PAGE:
The revolt aroused enormous popular sympathy in Serbia, which, along with Montenegro, declared war on the Ottoman Empire in 1876. Since the breakup of former Yugoslavia, the church has again seen a strong revival. (In the present war, the religious hatred propagated by The Mountain Wreath has been the main ideological fuel for Serbian nationalists. This settlement formed the basis of the northern border of modern Bosnia. 5253, Islamization and Turkification of Xinjiang, "Porezi u islamskom svijetu i u Otomanskom Carstvu", Reception of Islam in Early Modern Europe, https://en.wikipedia.org/w/index.php?title=Islamization_of_Bosnia_and_Herzegovina&oldid=1087518336, Ottoman period in the history of Bosnia and Herzegovina, Religion in Bosnia and Herzegovina during Ottoman period, Creative Commons Attribution-ShareAlike License 3.0, This page was last edited on 12 May 2022, at 23:21. There is no definite evidence of any Orthodox church buildings in central, northern, or western Bosnia before 1463. The existence of these powerful local institutions meant that Bosnia was well equipped to resist the reforming measures that the Ottoman sultans began to issue in the early 19th century. (Many of these buildings were systematically demolished by Serb forces in 199293.) Since much of Serbian identity is linked to religious history, an attack on a church building is often interpreted as an attack on an individual Serbian or the collective. It guaranteed the territorial integrity of Bosnia and Herzegovina, even though it did not end the divisionist plans of Serbia and Croatia for ideological domination over Bosnia. [10], Another way in which Bosnia was Islamized was through immigration. Bogomilism was regarded as a major dualistic heresy by the Catholic Church and against whom Pope John XXII even launched a Crusade in 1325. Their religious belonging, constructed in the early 20th century as a separate ethnonational identity, has failed short of providing a convincing mythological discourse, that would spatially and temporally preserve this identity as a nation state. A triangle of contending forces, each pulling in a different direction, was formed around Bosnia, exerting more and more pressure on Bosnian Muslims to make up their national mind. It was a reactive consciousness, embedded mainly in an apophatic discourse. Russia came into the war on their behalf in the following year. However, today, the more popular term for this ethnicity is Bosniak. For example, it is now becoming more common for Muslim women to follow the Islamic dress code. This was a gradual development; it took more than a hundred years for Muslims to become an absolute majority. On the other hand, in Ottoman times, arable land had been distributed along confessional lines. Wherever Serbian is spoken, Karadzic argued, there is Serbia. Consequently, the Muslim peoples have never had `aptitude' for nationalism. More specifically, its attempt was to revive the assumed unity of the Balkan peoples before the 9th century arrival of Catholicism and Orthodoxy that caused religious and political split in the region. There may be some residual sensitivity surrounding that. Shortly thereafter, in 1836, the leading Serbian intellectual and language reformer, Vuk Karadzic, initiated a form of linguistic centrism with his article "Serbs All and Everywhere" ("Srbi svi i svuda"). However, faith was used as a divisive tool for inciting violence during the war. Historically, Bosnia has escaped the transformation into a nation-state. It is to be noted that "Turks" here are not people of Turkish origin but South Slavic converts to Islam who, as the argument goes, betrayed the Serbian race. Descriptions of Sarajevo by visiting travelers portray it as one of the wonders of the Balkans, with fountains, bridges, schools, libraries, and mosques. As Ignatieff put it, "Before the experience of genocide, a people may not believe they belong to a nation. [2], Several factors appear to have been behind this process. For example, many Bosniaks drink alcohol. The result was the crystallization of Yugoslavia as the federation of six Republics (Macedonia, Serbia, Slovenia, Croatia, Montenegro, and Bosnia-Herzegovina) in which only one of them-Bosnia-Herzegovina - was not a national construct. In Herzegovina a third church, the Serbian Orthodox, had competed. Real local power passed increasingly into the hands of a type of hereditary official (unique to the Bosnian eyalet) known as a kapetan. Historically, it is the shared property of ethnic Jews, Muslims, Serbs, and Croats, who all rightfully call it their home. Though ineffective in the larger context and exclusive of the autochthonous though non-Slavic Balkan peoples (e.g. Bosnian Catholic and Orthodox population were readily absorbed by the expansionist nationalist tendencies of Croatia and Serbia, respectively. The motives that inclined Bosnians to adopt Islam were partly economic: the prosperous cities of Sarajevo and Mostar were also mainly Muslim, and it was not possible to lead a full civic life there without converting to Islam. Merchants found it advantageous to convert to Islam because they gained greater freedom of movement and state protection for their goods as Muslims. I shall not recount all the murders, robberies, and persecution of Muslims. Why is this pluralism now in jeopardy? Consequently, while the Bosnian Church remained confined to the heartland, it was the Francuscans who carried out more widespread missionary activities that lasted until the arrival of the Ottomans in the mid-15th century. A Venetian-Ottoman war, beginning in the 1640s and lasting until 1669, involved heavy fighting and destruction in parts of western Bosnia. Under the feudal system imposed by the Ottomans, only those who converted to Islam could acquire and inherit land and property, which accorded them political rights, a status usually denied to non-Muslims. Be the champion for inclusion in your workplace with exceptional tools and resources. At the same time, some Muslim families preferred to have their sons conscripted (e.g. Islam is more important than nationality." The majority of Muslims are Bosniaks, most Orthodox Christians are Bosnian Serb and Catholic Christians are generally Bosnian Croat. The confusing signals from Croat and Serb nationalisms were particularly accentuated as the Serbian fears of the Austro-Hungarian occupation of Bosnia were realized in 1978.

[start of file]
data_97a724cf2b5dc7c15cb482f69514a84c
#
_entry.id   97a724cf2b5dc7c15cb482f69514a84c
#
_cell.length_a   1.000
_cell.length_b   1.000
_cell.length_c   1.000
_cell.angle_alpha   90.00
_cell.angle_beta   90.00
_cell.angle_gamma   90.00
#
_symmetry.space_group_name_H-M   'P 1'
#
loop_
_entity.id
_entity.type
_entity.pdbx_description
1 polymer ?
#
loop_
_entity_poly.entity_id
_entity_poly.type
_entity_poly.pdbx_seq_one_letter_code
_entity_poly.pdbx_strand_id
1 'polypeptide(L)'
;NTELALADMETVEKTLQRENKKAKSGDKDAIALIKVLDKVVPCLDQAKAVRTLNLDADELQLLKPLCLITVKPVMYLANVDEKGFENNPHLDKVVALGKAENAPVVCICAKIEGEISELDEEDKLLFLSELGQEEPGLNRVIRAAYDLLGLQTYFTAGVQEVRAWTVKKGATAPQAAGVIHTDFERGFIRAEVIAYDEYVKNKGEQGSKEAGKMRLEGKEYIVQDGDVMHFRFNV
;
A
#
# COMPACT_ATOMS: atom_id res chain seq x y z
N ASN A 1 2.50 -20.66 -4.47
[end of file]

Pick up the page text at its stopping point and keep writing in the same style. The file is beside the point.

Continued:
Cultural Survival envisions a future that respects and honors Indigenous Peoples' inherent rights and dynamic cultures, deeply and richly interwoven in lands, languages, spiritual traditions, and artistic expression, rooted in self-determination and self-governance. [5], The various advantages and privileges that were reserved for Muslims and the large number of conversions they encouraged among the native population led to the emergence over time of a largely local Muslim ruling class that dominated political and economic power in Bosnia and Herzegovina. What it has not escaped, however, is an "internal nationalization," which subjected its population to partition along ethnonational lines.